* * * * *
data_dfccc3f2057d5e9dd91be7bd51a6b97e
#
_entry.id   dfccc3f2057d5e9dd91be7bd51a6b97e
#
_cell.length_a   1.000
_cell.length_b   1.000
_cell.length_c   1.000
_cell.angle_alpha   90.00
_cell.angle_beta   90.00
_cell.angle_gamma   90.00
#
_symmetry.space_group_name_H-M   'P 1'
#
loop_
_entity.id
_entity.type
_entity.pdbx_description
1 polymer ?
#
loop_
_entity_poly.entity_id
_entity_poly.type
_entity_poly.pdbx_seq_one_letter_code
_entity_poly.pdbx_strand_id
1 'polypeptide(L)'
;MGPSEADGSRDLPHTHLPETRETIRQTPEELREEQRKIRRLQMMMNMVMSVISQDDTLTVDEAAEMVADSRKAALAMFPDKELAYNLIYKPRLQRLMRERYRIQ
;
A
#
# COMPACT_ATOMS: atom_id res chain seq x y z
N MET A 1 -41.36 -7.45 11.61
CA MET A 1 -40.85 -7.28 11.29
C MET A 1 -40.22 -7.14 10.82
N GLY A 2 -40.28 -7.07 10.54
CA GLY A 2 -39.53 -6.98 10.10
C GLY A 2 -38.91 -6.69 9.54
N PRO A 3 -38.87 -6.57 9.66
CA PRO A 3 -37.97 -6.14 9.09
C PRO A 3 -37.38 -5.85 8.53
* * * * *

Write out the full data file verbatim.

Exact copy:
data_dfccc3f2057d5e9dd91be7bd51a6b97e
#
_entry.id   dfccc3f2057d5e9dd91be7bd51a6b97e
#
_cell.length_a   1.000
_cell.length_b   1.000
_cell.length_c   1.000
_cell.angle_alpha   90.00
_cell.angle_beta   90.00
_cell.angle_gamma   90.00
#
_symmetry.space_group_name_H-M   'P 1'
#
loop_
_entity.id
_entity.type
_entity.pdbx_description
1 polymer ?
#
loop_
_entity_poly.entity_id
_entity_poly.type
_entity_poly.pdbx_seq_one_letter_code
_entity_poly.pdbx_strand_id
1 'polypeptide(L)'
;MGPSEADGSRDLPHTHLPETRETIRQTPEELREEQRKIRRLQMMMNMVMSVISQDDTLTVDEAAEMVADSRKAALAMFPDKELAYNLIYKPRLQRLMRERYRIQ
;
A
#
# COMPACT_ATOMS: atom_id res chain seq x y z
N MET A 1 -41.36 -7.45 11.61
CA MET A 1 -40.85 -7.28 11.29
C MET A 1 -40.22 -7.14 10.82
N GLY A 2 -40.28 -7.07 10.54
CA GLY A 2 -39.53 -6.98 10.10
C GLY A 2 -38.91 -6.69 9.54
N PRO A 3 -38.87 -6.57 9.66
CA PRO A 3 -37.97 -6.14 9.09
C PRO A 3 -37.38 -5.85 8.53